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Mack builds on success with enhanced glider kit offerings

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Allentown, PA – “The Truck Capital of the World”

Mack RB600GK

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When Mack was Mack. Then again you could argue that Mack hasn't been Mack since before Signal.

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3 hours ago, james j neiweem said:

When Mack was Mack. Then again you could argue that Mack hasn't been Mack since before Signal.

I guess even under Signal, as Signal was NOT a truck company, there still had to be some respect or consideration for the ability of the true "truck people" to run the company.  Once other "truck people" get in the mix, I'm sure the atmosphere changed big time.

If you were "heritage Mack", I'm sure there were plenty of people on the "new team" who were determined to prove they had a better way.

How about it KSC, I'm sure you see what I'm driving at.

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On 7/25/2016 at 5:51 PM, james j neiweem said:

When Mack was Mack. Then again you could argue that Mack hasn't been Mack since before Signal.

No, I absolutely could not argue that point at all. As Zenon Hansen so clearly pointed out, Mack Trucks maintained ALL of its autonomy under Signal.

Mack Trucks was at a crossroads when they decided to bring Zenon C.R. Hansen on board to "fix the problem" and lead the company in an all new direction. He did.

Zenon "wanted" Signal's financial support, and he later credited the Signal Companies' board for Mack Trucks' return to dominance. Their financial backing could, and did, supercharge Zenon's growth plans for Mack Trucks. And, Signal promised to allow Mack Trucks to operate with autonomy. They did. Mack earned more money for Signal than any other subsidiary, and Zenon famously kept them aware of that!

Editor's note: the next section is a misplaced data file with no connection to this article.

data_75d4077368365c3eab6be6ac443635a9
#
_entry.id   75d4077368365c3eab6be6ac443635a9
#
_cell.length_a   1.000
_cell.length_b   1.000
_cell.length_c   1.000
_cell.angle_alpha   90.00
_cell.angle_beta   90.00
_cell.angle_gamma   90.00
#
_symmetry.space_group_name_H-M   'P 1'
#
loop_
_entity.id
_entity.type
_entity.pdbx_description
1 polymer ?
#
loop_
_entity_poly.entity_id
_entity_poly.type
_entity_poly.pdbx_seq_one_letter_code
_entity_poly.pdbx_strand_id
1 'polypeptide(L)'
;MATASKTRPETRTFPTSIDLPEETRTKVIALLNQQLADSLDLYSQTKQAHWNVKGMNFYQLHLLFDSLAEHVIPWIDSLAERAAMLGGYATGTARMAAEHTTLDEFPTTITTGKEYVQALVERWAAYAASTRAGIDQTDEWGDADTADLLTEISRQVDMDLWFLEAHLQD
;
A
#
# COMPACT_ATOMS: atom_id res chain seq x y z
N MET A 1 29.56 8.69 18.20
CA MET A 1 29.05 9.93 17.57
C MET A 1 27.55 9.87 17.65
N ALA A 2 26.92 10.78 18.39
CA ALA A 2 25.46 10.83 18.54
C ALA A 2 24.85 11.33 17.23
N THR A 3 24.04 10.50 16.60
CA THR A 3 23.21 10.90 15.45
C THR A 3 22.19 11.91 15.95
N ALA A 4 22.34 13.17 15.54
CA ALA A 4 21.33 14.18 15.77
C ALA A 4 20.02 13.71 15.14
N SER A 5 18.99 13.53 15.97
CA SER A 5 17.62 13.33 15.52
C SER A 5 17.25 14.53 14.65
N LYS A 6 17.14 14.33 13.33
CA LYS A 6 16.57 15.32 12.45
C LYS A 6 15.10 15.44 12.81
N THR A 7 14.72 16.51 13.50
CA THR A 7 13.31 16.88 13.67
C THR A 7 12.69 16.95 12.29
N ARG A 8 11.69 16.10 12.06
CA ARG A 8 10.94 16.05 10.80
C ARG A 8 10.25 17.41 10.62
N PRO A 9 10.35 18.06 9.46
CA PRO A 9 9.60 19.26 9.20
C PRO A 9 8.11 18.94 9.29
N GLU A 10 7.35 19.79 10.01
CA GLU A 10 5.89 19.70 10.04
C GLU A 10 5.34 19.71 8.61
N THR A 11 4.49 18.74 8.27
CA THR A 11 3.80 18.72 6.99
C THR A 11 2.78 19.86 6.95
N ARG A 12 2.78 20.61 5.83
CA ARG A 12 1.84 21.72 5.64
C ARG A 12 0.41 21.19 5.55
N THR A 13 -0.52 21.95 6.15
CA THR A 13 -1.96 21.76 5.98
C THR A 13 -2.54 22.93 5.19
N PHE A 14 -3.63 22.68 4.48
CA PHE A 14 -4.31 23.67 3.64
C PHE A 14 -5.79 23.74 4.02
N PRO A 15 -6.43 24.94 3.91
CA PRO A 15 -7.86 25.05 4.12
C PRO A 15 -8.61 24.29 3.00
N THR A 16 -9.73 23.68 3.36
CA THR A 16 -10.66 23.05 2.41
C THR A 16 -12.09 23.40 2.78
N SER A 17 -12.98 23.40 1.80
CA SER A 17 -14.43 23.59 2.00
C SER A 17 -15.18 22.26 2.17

Quoting the old man himself, "In my opinion, the Mack-Signal merger was the most successful large corporate merger ever attempted."

In addition to Signal's financial backing being important to Mack's success, Zenon said "the really significant value has been this, that Mack has been associated with a high-grade organization which made good on all its agreements. We have kept our autonomy under Signal, and they have not meddled in the day-to-day operations of our business."

Once, Zenon walked into a Signal board meeting to discuss bonus plans for the conglomerate companies. They didn't tell Zenon what bonuses were going to be handed out, rather he told them! Speaking to the board of the parent company, Zenon knew that it was his company, Mack Trucks, that was making all the money for Signal, and he told them so!

"This is the bonus plan this year in my company [Mack Trucks]. I don't care what you're doing in your companies, but this is what I'm doing in mine."

Particularly while Zenon C.R. Hansen ran Mack, the Signal Companies was extremely loyal to Mack Trucks.

In 1964, prior to Zenon taking over Mack Trucks, the company reported US$275 million in sales. In 1966 with Zenon at the helm for two years, Mack sales reached US$411 million. And in 1970, sales leaped to US$534 million.

We're talking about the man that issued every Mack employee a silver dollar-sized coin with a bulldog on one side, and a slogan on the other side stating "You Make the Difference". I carry my coin every day.